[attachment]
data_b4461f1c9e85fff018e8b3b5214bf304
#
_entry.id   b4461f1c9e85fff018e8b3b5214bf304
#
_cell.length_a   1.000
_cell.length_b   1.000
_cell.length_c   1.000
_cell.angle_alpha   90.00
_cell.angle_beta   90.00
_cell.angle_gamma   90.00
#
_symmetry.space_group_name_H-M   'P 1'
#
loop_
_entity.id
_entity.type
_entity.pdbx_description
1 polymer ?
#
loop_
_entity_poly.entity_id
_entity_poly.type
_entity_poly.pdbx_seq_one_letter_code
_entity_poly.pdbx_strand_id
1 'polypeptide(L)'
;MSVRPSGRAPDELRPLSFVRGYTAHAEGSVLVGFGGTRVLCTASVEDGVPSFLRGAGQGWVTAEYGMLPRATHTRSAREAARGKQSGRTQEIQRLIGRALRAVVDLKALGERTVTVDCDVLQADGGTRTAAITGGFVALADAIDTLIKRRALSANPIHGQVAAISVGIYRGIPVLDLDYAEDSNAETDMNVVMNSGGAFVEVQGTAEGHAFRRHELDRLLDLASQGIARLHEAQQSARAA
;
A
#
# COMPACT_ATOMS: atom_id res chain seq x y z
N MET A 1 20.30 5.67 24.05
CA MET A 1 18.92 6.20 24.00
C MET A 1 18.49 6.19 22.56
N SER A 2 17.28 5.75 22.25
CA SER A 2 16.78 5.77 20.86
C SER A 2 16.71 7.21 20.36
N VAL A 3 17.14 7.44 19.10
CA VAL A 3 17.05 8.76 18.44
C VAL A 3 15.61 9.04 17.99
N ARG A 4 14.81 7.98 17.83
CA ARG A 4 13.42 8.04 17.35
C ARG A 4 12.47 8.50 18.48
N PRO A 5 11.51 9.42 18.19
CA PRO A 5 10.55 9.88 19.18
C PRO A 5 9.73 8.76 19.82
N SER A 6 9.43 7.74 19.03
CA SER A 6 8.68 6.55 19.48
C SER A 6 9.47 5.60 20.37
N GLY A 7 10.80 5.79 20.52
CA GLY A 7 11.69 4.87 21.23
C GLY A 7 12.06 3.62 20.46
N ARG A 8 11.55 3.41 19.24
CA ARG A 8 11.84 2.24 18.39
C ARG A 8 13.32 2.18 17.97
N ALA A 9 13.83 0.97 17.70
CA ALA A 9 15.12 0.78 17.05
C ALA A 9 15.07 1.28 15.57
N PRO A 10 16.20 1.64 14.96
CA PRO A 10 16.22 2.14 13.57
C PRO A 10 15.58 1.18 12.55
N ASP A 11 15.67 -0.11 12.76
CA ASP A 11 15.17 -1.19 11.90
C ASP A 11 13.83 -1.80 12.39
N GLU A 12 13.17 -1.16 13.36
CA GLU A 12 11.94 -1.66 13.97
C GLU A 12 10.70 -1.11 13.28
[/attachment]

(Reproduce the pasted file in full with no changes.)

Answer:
data_b4461f1c9e85fff018e8b3b5214bf304
#
_entry.id   b4461f1c9e85fff018e8b3b5214bf304
#
_cell.length_a   1.000
_cell.length_b   1.000
_cell.length_c   1.000
_cell.angle_alpha   90.00
_cell.angle_beta   90.00
_cell.angle_gamma   90.00
#
_symmetry.space_group_name_H-M   'P 1'
#
loop_
_entity.id
_entity.type
_entity.pdbx_description
1 polymer ?
#
loop_
_entity_poly.entity_id
_entity_poly.type
_entity_poly.pdbx_seq_one_letter_code
_entity_poly.pdbx_strand_id
1 'polypeptide(L)'
;MSVRPSGRAPDELRPLSFVRGYTAHAEGSVLVGFGGTRVLCTASVEDGVPSFLRGAGQGWVTAEYGMLPRATHTRSAREAARGKQSGRTQEIQRLIGRALRAVVDLKALGERTVTVDCDVLQADGGTRTAAITGGFVALADAIDTLIKRRALSANPIHGQVAAISVGIYRGIPVLDLDYAEDSNAETDMNVVMNSGGAFVEVQGTAEGHAFRRHELDRLLDLASQGIARLHEAQQSARAA
;
A
#
# COMPACT_ATOMS: atom_id res chain seq x y z
N MET A 1 20.30 5.67 24.05
CA MET A 1 18.92 6.20 24.00
C MET A 1 18.49 6.19 22.56
N SER A 2 17.28 5.75 22.25
CA SER A 2 16.78 5.77 20.86
C SER A 2 16.71 7.21 20.36
N VAL A 3 17.14 7.44 19.10
CA VAL A 3 17.05 8.76 18.44
C VAL A 3 15.61 9.04 17.99
N ARG A 4 14.81 7.98 17.83
CA ARG A 4 13.42 8.04 17.35
C ARG A 4 12.47 8.50 18.48
N PRO A 5 11.51 9.42 18.19
CA PRO A 5 10.55 9.88 19.18
C PRO A 5 9.73 8.76 19.82
N SER A 6 9.43 7.74 19.03
CA SER A 6 8.68 6.55 19.48
C SER A 6 9.47 5.60 20.37
N GLY A 7 10.80 5.79 20.52
CA GLY A 7 11.69 4.87 21.23
C GLY A 7 12.06 3.62 20.46
N ARG A 8 11.55 3.41 19.24
CA ARG A 8 11.84 2.24 18.39
C ARG A 8 13.32 2.18 17.97
N ALA A 9 13.83 0.97 17.70
CA ALA A 9 15.12 0.78 17.05
C ALA A 9 15.07 1.28 15.57
N PRO A 10 16.20 1.64 14.96
CA PRO A 10 16.22 2.14 13.57
C PRO A 10 15.58 1.18 12.55
N ASP A 11 15.67 -0.11 12.76
CA ASP A 11 15.17 -1.19 11.90
C ASP A 11 13.83 -1.80 12.39
N GLU A 12 13.17 -1.16 13.36
CA GLU A 12 11.94 -1.66 13.97
C GLU A 12 10.70 -1.11 13.28